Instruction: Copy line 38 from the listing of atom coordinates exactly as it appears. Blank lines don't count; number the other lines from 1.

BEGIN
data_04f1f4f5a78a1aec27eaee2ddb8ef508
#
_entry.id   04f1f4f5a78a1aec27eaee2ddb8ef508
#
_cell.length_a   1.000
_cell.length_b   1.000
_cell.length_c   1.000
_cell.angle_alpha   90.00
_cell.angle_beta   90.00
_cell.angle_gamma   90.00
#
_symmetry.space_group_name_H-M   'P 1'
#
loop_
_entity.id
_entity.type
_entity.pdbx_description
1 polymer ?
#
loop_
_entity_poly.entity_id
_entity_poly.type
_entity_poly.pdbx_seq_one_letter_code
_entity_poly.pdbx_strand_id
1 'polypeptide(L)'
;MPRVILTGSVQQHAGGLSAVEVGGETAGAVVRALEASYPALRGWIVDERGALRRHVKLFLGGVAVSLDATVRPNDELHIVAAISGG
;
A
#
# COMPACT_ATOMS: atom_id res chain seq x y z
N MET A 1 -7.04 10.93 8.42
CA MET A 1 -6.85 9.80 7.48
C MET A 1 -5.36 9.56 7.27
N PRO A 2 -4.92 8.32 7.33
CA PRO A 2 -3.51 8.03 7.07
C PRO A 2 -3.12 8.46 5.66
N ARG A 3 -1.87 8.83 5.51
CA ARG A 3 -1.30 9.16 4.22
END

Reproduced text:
CA ARG A 3 -1.30 9.16 4.22